What is a Concussion?
A concussion is a brain injury. It’s the result of a strong force being passed on directly or indirectly to the head or the body that shakes the brain within the skull.
Did You Know?
- In 2012, 76% of concussions that were reported to have occurred at a sport or athletics area in Windsor-Essex occurred to those aged 10 to 19 (Intellihealth Ontario, MOHLTC, data extracted October 2014).
- You may not lose consciousness but still have a concussion.
- A concussion is an injury that can impact how you sleep, think, and remember things.
- Someone with a suspected concussion should not be left alone or drive.
- You should never return to work, school, sports, or recreational activities if you have any signs or symptoms of a concussion.
Why is it Important to Understand Concussions?
If you suspect you or someone you know may have a concussion, medical attention should be sought right away. Concussions need to be identified and properly managed to avoid permanent brain damage. It’s very dangerous, even fatal for someone to receive a second concussion if they have not properly recovered from the first concussion.
How are Concussions Identified and Properly Managed?
The Pocket Concussion Recognition Tool™ is a useful guide to help you identify a concussion. It can help guide you to the proper medical care. The list below is only a partial list of symptoms that can be experienced on their own or together. Each concussion is different and will require an individualized plan led by a medical professional. The use of a symptom checklist can help your objectivity before, during the recovery phase, and after a concussion. If you had a concussion, these symptoms may be present and they need to be monitored to confirm they are gone before you return to normal activities.
Symptoms of a Concussion Checklist:
- Headache or feeling pressure in the head
- Lack of coordination
- Trouble with balance
- Problems with movement and ability to sense things
- Ringing in the ears
- Memory and concentration problems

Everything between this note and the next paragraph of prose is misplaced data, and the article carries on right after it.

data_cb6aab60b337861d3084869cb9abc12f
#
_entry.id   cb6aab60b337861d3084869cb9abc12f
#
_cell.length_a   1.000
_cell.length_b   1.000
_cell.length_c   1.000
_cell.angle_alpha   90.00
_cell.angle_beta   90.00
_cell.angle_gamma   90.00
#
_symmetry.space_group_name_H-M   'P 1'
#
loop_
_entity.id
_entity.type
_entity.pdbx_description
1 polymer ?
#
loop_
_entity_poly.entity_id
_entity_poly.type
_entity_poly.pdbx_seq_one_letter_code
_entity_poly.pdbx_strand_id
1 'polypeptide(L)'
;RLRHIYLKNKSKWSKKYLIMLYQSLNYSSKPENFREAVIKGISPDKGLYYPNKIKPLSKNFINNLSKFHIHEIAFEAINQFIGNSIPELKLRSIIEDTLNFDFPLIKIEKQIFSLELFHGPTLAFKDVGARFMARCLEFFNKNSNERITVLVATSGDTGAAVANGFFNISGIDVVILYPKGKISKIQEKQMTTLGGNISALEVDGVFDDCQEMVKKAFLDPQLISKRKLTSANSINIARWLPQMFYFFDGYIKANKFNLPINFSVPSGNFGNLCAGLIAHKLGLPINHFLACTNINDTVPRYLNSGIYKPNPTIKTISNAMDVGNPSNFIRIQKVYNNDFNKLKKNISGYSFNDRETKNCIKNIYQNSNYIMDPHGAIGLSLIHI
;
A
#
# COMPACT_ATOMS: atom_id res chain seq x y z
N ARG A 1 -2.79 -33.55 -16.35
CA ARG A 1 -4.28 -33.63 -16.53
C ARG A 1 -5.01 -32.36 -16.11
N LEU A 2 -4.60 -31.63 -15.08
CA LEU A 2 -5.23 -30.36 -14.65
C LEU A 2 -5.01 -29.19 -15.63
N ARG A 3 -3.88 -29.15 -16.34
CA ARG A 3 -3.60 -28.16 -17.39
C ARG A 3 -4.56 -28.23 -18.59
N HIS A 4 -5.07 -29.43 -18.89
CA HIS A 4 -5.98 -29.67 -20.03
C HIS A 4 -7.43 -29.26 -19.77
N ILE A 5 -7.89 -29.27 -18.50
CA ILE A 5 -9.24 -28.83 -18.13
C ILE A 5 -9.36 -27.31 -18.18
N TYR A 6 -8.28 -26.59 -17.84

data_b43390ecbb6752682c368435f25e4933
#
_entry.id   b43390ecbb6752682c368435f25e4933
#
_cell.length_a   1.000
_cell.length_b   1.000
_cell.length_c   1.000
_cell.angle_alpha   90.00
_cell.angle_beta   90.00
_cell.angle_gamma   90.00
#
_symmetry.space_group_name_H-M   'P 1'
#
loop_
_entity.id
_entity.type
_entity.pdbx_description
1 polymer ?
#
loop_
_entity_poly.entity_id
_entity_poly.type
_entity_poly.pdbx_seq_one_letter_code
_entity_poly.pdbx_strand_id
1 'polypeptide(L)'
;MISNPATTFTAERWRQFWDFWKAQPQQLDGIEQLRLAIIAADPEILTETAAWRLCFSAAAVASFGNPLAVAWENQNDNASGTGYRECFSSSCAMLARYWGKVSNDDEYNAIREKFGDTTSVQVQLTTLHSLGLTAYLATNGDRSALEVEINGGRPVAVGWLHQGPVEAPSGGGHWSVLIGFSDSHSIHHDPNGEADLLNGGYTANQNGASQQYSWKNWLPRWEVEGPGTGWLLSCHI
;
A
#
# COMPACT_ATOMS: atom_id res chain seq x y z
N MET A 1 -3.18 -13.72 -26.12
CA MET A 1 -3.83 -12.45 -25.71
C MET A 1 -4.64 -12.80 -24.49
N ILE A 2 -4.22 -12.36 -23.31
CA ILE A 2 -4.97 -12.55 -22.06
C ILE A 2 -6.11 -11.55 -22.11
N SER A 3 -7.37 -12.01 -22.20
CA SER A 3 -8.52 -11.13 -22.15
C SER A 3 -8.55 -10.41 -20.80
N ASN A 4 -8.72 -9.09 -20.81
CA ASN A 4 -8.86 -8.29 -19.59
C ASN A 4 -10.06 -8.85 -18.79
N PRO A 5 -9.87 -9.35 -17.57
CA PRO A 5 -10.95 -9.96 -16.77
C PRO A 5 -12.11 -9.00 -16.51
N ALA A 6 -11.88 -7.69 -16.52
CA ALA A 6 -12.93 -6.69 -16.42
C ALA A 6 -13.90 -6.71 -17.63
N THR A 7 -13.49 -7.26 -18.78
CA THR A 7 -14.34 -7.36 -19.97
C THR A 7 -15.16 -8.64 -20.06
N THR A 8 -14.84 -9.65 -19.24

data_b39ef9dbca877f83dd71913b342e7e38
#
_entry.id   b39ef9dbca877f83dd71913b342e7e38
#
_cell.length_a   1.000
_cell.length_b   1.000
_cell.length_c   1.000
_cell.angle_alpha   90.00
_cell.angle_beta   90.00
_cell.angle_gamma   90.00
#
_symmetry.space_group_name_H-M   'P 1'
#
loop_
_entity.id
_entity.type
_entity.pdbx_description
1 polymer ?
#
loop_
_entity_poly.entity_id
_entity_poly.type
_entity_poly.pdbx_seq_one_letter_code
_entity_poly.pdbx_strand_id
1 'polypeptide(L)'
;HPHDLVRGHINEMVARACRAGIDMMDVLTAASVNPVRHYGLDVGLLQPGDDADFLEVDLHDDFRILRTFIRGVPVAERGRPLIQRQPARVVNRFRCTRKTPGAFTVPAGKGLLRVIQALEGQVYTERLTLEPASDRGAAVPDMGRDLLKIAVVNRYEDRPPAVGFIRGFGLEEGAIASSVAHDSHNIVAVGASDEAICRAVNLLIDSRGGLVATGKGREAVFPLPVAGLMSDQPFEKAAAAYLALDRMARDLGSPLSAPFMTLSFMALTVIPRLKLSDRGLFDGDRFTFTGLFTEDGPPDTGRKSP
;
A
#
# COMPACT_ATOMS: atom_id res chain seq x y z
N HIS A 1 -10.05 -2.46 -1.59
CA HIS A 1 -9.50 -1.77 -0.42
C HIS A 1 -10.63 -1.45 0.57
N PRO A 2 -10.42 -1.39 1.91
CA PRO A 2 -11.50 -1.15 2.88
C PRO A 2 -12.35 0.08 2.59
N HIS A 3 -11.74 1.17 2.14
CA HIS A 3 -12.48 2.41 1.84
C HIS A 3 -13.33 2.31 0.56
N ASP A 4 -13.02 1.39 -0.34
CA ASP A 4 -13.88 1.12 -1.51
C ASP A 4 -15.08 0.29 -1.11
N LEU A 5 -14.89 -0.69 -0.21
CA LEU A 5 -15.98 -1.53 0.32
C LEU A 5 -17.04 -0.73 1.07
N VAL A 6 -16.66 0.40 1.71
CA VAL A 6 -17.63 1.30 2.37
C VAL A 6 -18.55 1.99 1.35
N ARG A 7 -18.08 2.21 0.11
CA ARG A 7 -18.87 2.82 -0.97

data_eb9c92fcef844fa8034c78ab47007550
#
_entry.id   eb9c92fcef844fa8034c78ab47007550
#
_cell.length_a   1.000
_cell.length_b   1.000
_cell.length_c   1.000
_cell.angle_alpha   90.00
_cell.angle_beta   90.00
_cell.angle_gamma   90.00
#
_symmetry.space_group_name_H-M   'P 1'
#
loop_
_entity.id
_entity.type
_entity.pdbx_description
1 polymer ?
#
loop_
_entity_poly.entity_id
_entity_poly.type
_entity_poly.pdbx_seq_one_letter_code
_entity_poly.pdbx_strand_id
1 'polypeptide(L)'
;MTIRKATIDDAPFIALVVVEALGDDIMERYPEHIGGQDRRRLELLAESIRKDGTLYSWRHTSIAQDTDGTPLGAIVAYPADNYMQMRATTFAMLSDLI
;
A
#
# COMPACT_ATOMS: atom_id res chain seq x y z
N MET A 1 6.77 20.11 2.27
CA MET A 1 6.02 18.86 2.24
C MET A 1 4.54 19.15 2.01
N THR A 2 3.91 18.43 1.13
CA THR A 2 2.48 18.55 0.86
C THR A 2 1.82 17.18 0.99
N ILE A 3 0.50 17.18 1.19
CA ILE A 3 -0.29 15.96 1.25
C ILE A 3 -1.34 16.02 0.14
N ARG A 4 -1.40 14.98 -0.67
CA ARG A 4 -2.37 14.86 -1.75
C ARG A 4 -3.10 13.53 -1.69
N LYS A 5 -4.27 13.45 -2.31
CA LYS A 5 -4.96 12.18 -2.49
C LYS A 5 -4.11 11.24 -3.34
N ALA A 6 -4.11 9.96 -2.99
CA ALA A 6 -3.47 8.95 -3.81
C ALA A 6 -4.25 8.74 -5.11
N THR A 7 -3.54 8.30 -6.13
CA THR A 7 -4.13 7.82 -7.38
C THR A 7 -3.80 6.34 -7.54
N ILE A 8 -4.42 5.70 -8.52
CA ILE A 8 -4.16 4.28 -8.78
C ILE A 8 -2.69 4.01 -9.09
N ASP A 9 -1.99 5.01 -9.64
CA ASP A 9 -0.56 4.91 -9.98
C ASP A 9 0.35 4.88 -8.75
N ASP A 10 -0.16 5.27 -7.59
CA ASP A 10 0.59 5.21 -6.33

- Sleep problems
- Visual problems (i.e., sensitivity to light, seeing bright lights, blurred or double vision)
Concussions and Children
There are a variety of resources that can help you build a better understanding of concussions in children, such as the Guidelines for Diagnosing and Managing Pediatric Concussion. Children’s symptoms are often different from those of an adult, so it’s important to use an age-appropriate symptom checklist for identifying a concussion. Some available tools are the Child-SCAT3™, for children between the ages of 5 to 12, and the SCAT3™ for those 13 and above. The Mild Traumatic Brain Injury/Concussion fact sheet provides details specific to infants and toddlers.
When managing a child’s concussion, it’s very important they have 24-hours of mental and physical rest to start their recovery. A child or teen will need help from their parents and teachers in order to return to a normal routine. Younger athletes should go through the Return to Learn stages before they go on to the Return to Play steps. The Concussion Management Return to School Guidelines for Children and Youth resource can help you go through the five stages.
Returning to Play
Physical and mental rest is the first and most important step to recover from a concussion for people of all ages. Your health care professional can guide you through the process. Remember, during all the steps it’s key to monitor symptoms.
Usually there are six steps that are a part of the Return to Play protocol:
- No activity, only complete rest for 24 hours.
- Light aerobic exercise (i.e., walking, stationary cycling).
- Sport specific activities (i.e., skating, throwing).
- Begin drills without body contact (i.e., dribbling around cones).
- Begin drills with body contact.
- Game play.
Often teams and coaches need a note from a health care provider before you can return to play. It can take about a week or longer to be ready to get back into the game. While working through the stages, if any signs or symptoms return you may need to go back to the level below until you are symptom free.
Sport Concussions in Your Community
Being physically active is a vital part to living a healthy lifestyle. Being active through sports not only provides health benefits, but can help you be active for life. Talk with the sport organizations you’re involved with to get details about their policies and practices around concussions. There are also a variety of resources available online.
- Parachute`s: Concussion Toolkit
- Making Head Way an award winning Concussion E-learning Series
- Only wear a certified, protective helmet specific to your activity
- Online Courses – Parachute
- Concussion Awareness Training Tool
- Canadian Centre for Ethics In Sport
- Concussions 101, a Primer for Kids and Parents
- MOHLTC Concussion Portal
- International Concussion Consensus Guidelines
- Caring For Kids - Canadian Paediatric Society
- Concussion Legacy Foundation
Concussion Ed - Parachute's Concussion Education App